Some licenses attach to "derivative works," which may imply circumstances other than direct code redistribution. However, you did not ask about those licenses, so I will not further discuss them in this answer. The BSD licenses (including this variant) use the word "redistribution," and so it would be quite a strained reading to claim that you can violate a BSD license without actually redistributing anything. The license conditions simply do not attach.

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    "you must include a copy of their license and specify that it applies to their code" This is a very "coloured bricks" model of copyright, and I don't think it works that way. The requirements of the BSD3 licence, such as they are, apply to the derived work in its entirety; any additional licence conditions you choose to impose can also apply to the work in its entirety.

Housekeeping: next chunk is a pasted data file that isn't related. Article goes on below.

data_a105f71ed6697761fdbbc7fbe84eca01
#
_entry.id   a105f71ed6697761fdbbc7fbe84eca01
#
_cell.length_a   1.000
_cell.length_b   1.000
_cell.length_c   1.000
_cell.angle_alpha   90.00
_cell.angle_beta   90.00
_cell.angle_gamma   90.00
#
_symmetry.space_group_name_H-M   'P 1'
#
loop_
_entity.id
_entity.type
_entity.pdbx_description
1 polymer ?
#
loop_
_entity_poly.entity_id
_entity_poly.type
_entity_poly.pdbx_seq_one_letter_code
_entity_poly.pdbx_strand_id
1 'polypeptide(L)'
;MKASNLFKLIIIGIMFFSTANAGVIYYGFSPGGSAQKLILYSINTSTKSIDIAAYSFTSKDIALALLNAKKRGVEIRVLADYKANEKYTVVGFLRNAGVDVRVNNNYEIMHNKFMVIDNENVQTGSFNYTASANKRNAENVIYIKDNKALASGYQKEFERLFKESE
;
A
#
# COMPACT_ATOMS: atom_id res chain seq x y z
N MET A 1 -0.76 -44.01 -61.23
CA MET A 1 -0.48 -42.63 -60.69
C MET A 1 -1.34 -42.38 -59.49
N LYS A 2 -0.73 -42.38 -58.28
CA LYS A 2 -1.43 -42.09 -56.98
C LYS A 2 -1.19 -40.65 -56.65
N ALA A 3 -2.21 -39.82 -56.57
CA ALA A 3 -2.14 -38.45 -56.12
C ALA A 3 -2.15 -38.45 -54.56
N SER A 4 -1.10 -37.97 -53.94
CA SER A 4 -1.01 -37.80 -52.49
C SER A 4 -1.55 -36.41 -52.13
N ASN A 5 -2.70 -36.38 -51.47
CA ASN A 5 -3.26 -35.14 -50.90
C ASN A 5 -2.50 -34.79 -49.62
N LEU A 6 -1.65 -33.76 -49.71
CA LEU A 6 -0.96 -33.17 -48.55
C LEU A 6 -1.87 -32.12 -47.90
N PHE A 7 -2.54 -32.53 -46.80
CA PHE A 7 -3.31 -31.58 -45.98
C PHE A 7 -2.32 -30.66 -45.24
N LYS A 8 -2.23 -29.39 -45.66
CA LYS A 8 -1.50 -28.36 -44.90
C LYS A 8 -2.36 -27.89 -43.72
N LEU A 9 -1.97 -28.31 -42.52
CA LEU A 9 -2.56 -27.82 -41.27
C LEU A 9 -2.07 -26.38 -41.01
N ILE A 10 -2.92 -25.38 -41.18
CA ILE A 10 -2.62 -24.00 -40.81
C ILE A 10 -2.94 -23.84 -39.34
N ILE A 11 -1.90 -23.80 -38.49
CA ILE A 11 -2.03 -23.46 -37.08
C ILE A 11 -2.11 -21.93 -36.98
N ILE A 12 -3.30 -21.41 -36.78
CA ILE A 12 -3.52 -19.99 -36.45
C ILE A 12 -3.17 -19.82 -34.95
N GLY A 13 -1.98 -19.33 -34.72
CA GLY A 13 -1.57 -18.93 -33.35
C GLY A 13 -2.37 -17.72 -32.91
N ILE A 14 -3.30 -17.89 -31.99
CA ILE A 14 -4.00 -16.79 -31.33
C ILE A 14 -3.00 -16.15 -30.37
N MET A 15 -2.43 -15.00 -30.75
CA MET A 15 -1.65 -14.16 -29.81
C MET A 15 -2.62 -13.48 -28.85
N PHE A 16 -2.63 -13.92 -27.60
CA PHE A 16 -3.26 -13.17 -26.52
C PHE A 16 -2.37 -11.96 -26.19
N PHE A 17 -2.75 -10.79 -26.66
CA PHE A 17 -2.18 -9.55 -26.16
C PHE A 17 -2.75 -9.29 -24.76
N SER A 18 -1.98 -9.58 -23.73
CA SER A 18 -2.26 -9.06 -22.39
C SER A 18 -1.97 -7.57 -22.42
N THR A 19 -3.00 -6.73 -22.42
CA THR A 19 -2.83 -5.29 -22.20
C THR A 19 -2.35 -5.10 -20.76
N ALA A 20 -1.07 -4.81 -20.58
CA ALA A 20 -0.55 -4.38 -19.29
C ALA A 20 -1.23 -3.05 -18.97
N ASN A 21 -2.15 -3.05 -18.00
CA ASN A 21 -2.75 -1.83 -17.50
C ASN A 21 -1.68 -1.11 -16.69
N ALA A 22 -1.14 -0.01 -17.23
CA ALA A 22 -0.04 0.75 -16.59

– MadHatter
    Commented Oct 1, 2023 at 6:30
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    @MadHatter: BSD is not a copyleft license. The text (of the main BSD, not LBNL's addendum) says absolutely nothing about derivative works, and I have simply never heard of anyone asserting that BSD licenses extend to derivatives (other than your comment). It is, in fact, common practice for the GNU people (and others) to take BSD code (or other code from similarly permissive licenses), slap the GPL (or whatever license) on it, and redistribute it as part of a larger GPL project, so if that is infringing, it is infringing on a massive scale, and literally everyone is guilty.